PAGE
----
|Counsellor at the Permanent Mission of Barbados at the United Nations (UN), Selwyn Hart. (C. Pitt/BGIS)|
Were it not for Small Island Developing States (SIDS), there would not be a high degree of international focus and attention on climate change.
This is the assertion of the Counsellor at the Permanent Mission of Barbados at the United Nations (UN), Selwyn Hart. His comments were made at the Sustainable Energy For All (SIDS) Conference at the Hilton, yesterday.
Stating that SIDS needed to be optimistic in their quest to garner international support, he said it was SIDS who first brought the climate change problem to the attention of the international community in the late 1980s.????????
"SIDS have driven [the cause], as one negotiator once said; we burn the flame of ambition in the climate change negotiations. So while the successes may not always be immediate, we have no choice but to be optimistic… By advocating and being firm and strong believers in our cause, we would influence and help to change the behaviour of the major players at the international level," he explained.
He reasoned that SIDS could not give up the fight because "our homes would disappear within the next generation if we don’t continue to press for the high degree of action required to address the challenges of climate change."
Barbados and other low-lying small islands have started to feel the negative impact of climate change, experiencing accelerated sea level rise, adverse weather patterns and an increase in more severe natural disasters.
Moreover, Mr. Hart pointed out that these occurrences would be detrimental to the livelihood of many Barbadians.??
"Many of the impacts are not necessarily immediate, but if we don’t have an ambitious international response to climate change, we will experience sea level rise of an order of magnitude that will make many of our beaches in Barbados uninhabitable.?? This will impact on people who are employed directly and indirectly in the tourism sector because most visitors come to Barbados for the quality of our beaches and our natural environment," he stressed.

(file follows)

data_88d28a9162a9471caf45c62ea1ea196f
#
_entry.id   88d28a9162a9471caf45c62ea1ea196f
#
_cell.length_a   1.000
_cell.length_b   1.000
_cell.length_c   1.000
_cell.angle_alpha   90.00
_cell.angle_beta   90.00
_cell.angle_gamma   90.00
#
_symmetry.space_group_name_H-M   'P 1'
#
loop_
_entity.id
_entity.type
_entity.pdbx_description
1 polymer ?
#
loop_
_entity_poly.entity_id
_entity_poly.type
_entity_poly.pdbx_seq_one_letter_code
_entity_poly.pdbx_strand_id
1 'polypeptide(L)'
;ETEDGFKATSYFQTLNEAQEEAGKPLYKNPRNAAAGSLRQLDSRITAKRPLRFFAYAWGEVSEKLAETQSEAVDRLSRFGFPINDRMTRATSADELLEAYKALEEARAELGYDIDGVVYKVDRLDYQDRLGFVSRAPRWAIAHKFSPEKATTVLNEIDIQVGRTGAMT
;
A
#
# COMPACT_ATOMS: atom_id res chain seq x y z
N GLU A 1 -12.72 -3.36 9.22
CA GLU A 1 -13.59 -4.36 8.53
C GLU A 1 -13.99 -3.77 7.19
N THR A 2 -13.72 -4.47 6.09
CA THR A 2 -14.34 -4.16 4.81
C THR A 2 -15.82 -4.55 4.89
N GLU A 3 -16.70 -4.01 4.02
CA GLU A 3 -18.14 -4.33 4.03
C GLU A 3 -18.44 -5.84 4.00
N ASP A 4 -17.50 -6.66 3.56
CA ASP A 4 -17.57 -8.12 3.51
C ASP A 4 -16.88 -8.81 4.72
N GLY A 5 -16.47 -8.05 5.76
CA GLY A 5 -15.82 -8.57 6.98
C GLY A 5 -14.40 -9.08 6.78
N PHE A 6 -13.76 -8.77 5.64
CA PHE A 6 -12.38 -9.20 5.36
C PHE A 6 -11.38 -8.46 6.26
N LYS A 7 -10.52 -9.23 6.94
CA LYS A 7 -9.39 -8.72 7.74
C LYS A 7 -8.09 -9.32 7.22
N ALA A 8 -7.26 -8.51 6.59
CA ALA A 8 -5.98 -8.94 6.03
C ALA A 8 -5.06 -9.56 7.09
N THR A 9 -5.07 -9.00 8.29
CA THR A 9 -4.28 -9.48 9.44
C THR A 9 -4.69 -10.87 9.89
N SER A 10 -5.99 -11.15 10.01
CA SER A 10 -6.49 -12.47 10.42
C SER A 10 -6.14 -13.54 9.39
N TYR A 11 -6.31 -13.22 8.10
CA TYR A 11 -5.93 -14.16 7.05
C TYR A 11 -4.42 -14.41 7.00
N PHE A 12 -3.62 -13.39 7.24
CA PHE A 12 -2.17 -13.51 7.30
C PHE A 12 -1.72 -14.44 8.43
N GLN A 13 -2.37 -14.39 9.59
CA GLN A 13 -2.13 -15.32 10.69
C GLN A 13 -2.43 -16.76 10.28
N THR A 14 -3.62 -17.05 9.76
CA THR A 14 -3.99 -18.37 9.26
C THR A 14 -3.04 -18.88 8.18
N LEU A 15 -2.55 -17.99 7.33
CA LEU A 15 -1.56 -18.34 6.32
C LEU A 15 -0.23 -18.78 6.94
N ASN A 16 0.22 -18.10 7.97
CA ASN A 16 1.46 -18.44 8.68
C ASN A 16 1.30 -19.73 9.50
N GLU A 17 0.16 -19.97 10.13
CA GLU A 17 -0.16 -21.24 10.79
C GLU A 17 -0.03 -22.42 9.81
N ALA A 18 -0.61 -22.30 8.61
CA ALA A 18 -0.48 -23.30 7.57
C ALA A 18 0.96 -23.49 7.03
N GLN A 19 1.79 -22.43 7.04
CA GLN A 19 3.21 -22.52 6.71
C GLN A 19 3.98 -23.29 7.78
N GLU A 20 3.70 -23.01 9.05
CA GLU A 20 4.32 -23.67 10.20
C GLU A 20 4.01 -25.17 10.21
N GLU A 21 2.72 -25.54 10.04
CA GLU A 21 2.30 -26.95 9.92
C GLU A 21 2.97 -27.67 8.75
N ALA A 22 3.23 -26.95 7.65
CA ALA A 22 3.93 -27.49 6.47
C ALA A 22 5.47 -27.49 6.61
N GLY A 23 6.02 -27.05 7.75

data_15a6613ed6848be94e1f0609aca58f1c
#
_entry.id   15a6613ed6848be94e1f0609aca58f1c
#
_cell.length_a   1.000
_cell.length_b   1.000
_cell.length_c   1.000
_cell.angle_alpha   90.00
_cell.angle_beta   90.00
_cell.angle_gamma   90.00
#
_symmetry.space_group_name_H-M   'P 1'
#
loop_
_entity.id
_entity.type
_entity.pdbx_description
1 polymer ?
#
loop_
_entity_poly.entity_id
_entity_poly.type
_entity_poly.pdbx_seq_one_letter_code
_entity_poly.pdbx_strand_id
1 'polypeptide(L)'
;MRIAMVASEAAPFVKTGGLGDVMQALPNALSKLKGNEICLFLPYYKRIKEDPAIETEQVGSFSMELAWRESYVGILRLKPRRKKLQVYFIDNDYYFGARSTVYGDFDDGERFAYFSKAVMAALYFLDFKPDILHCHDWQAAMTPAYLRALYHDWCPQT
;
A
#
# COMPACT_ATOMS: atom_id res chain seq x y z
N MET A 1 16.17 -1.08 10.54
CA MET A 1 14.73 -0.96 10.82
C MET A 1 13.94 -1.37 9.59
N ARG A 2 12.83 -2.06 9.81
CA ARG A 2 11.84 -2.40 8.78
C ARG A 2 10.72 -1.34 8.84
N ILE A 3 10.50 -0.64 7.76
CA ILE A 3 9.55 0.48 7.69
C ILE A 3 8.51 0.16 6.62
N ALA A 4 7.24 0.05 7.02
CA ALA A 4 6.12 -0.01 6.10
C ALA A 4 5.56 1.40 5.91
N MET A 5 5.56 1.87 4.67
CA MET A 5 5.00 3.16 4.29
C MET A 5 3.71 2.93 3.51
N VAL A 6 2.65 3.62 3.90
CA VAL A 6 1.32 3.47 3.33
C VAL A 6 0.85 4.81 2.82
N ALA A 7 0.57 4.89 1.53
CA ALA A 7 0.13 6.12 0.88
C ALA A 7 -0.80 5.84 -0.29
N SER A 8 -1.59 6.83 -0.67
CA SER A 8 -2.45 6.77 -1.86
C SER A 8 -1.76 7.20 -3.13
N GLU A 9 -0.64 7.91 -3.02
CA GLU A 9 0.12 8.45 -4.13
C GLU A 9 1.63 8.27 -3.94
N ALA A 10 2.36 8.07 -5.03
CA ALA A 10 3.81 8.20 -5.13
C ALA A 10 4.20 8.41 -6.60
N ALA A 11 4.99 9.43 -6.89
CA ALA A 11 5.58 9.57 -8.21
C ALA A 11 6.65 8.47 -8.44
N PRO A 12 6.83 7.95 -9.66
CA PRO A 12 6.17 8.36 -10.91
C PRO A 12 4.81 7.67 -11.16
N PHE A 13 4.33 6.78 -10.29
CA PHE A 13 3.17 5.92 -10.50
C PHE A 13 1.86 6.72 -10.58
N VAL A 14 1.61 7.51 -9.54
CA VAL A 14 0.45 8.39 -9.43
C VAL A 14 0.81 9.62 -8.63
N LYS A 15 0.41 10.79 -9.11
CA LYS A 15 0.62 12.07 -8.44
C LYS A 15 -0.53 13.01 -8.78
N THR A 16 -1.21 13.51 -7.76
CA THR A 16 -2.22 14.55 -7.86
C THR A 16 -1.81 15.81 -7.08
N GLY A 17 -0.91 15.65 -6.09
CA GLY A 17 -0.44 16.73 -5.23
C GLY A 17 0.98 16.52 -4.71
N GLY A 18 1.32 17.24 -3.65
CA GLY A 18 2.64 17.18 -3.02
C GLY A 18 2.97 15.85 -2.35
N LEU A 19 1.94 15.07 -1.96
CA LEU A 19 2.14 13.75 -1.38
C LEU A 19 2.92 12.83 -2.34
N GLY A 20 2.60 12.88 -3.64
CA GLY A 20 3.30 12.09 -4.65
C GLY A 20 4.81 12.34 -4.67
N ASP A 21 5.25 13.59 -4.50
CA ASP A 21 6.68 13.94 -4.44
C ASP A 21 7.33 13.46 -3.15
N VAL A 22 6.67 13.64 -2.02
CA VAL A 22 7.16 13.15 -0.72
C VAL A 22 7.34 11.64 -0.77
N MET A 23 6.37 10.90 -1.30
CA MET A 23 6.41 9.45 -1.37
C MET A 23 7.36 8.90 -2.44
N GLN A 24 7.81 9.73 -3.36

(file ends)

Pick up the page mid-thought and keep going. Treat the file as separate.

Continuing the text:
He further said that if environmental issues were not addressed comprehensively at the global level, then small islands would not have a "natural environment to sell and the impact could be potentially devastating for the ordinary citizen and the country.?? This is why we need to continue an aggressive response to climate change".
The UN Counsellor also emphasised that it was critical that a SIDS perspective was embedded in all international agreements, whether those issues were environmental, social or economic.??
The Senior Foreign Service Officer explained that the Barbadian Ministry of Foreign Affairs works closely with the Ministry of Environment to determine Barbados’ priority areas for on-going negotiations in the UN framework convention on climate change and the UNDP General Assembly.
Noting that he was charged with the responsibility of representing Barbados and the Ministry of Foreign Affairs in climate change conventions, he outlined that some of his duties were "to ensure that international action to climate change was robust and that action addresses the concerns of Small Island Developing States (SIDS)."
He reiterated: "[We must ensure that] international action has a high degree of ambition and urgency embedded in the international response to climate change.?? Urgency, ambition and safeguarding the future of the island states are some of the core concerns we articulate on behalf of Barbados and Barbadians."??